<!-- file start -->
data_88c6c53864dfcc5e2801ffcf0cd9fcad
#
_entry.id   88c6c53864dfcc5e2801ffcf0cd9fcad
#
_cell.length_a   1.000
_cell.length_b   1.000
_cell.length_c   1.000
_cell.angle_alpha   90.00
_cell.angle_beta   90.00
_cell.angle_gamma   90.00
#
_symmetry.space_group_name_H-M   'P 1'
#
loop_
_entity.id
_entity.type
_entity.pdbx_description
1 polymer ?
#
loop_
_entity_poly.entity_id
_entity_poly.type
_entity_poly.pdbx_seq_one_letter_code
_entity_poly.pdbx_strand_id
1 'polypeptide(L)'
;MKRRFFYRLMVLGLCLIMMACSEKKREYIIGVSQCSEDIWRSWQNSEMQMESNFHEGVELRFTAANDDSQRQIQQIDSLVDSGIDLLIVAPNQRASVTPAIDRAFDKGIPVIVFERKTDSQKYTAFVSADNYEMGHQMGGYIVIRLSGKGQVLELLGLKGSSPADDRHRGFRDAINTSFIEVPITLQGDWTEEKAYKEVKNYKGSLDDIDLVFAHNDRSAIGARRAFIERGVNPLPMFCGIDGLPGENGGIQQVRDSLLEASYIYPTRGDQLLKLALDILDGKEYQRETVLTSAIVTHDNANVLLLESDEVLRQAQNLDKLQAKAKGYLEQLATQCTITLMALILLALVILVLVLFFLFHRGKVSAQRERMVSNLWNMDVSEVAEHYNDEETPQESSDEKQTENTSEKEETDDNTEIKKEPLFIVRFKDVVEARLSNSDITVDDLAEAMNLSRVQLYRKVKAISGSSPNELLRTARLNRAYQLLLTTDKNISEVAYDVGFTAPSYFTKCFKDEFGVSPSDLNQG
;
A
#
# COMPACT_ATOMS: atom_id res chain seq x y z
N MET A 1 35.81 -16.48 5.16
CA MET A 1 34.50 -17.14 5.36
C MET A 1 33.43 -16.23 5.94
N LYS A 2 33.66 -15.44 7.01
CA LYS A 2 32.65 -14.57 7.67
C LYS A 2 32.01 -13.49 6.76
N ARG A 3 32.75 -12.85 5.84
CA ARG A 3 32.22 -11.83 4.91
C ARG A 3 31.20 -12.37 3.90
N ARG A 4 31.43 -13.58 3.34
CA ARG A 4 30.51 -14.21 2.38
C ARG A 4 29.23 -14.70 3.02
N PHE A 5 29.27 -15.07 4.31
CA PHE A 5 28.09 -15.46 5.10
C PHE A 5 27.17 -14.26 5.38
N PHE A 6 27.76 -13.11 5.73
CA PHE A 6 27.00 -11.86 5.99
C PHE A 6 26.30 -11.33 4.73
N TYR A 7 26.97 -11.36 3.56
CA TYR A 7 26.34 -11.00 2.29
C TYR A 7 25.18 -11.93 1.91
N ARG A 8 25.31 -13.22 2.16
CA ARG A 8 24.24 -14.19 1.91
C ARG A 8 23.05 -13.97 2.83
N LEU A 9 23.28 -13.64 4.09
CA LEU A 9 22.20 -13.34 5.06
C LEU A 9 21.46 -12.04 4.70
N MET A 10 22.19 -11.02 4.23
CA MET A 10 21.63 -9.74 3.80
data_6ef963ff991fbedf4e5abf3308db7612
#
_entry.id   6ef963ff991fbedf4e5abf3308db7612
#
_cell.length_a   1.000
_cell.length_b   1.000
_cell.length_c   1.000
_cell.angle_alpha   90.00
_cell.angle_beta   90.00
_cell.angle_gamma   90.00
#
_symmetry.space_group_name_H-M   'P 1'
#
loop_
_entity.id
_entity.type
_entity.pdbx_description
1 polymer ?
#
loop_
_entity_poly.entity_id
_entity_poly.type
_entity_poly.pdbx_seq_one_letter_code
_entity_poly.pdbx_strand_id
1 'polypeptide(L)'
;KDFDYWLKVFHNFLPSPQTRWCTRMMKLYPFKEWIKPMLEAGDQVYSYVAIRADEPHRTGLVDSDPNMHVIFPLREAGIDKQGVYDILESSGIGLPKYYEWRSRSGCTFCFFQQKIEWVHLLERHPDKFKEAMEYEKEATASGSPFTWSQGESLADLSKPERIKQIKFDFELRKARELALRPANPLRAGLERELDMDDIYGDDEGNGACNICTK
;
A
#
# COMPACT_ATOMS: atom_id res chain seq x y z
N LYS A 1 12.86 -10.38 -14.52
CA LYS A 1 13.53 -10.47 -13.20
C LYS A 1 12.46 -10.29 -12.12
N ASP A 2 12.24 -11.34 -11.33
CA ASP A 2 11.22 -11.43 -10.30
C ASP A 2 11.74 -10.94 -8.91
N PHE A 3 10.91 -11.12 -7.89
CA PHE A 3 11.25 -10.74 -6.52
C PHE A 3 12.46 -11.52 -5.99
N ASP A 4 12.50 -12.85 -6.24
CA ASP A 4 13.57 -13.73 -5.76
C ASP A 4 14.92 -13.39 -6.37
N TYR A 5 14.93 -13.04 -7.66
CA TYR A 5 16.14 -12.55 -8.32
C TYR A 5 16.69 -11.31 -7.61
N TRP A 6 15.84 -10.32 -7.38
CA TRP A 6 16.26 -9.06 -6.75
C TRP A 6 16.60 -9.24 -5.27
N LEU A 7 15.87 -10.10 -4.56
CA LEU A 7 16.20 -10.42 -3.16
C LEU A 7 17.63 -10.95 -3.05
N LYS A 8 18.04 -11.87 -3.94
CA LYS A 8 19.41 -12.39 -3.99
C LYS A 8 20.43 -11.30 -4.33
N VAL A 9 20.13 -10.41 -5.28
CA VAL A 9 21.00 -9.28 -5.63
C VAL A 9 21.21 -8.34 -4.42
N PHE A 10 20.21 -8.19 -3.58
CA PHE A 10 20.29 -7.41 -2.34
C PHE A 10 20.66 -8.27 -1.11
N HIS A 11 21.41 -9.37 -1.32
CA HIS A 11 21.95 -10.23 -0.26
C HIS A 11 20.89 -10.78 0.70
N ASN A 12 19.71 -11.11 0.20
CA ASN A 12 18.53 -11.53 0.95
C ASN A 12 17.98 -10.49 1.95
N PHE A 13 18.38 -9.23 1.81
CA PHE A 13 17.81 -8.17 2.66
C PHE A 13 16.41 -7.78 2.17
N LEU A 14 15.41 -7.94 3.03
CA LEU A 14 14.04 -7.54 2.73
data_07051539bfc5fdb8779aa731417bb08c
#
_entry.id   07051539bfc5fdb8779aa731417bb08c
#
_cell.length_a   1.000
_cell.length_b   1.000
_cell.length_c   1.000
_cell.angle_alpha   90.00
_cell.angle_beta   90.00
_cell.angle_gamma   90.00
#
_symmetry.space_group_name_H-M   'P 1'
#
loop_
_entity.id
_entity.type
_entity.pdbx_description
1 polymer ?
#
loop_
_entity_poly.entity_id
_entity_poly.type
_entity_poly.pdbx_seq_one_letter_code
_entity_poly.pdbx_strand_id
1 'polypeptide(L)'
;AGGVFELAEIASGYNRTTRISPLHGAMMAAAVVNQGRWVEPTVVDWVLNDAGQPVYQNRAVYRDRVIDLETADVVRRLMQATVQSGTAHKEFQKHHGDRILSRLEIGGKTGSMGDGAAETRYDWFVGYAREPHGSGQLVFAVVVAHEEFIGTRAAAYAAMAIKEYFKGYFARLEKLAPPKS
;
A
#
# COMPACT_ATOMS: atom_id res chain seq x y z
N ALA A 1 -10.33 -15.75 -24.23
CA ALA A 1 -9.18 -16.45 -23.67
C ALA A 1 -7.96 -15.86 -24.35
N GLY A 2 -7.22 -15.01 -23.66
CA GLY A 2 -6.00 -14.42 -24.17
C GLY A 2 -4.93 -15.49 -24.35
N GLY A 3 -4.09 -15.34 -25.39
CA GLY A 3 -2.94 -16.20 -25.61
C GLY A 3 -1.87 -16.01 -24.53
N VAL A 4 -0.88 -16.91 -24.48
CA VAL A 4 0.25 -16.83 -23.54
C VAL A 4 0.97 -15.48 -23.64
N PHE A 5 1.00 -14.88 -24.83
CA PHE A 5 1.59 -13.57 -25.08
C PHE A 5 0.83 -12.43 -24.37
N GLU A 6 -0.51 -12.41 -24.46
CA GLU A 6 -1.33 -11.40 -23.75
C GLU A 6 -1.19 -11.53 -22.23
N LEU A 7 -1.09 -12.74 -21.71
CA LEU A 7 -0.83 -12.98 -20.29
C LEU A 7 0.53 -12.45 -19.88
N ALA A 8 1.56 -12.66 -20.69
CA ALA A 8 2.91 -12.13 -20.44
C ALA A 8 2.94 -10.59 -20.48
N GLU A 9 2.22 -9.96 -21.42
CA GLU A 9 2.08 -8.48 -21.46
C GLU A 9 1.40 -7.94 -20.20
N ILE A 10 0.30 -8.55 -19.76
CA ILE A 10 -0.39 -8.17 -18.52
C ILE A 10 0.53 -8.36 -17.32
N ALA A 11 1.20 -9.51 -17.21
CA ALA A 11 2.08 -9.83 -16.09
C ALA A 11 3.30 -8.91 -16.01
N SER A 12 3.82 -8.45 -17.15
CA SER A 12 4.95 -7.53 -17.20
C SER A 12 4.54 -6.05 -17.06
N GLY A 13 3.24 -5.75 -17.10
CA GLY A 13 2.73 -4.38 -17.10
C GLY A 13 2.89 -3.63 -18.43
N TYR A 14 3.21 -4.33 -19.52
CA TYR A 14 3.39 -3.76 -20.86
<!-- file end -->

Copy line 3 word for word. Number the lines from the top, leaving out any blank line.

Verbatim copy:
_entry.id   88c6c53864dfcc5e2801ffcf0cd9fcad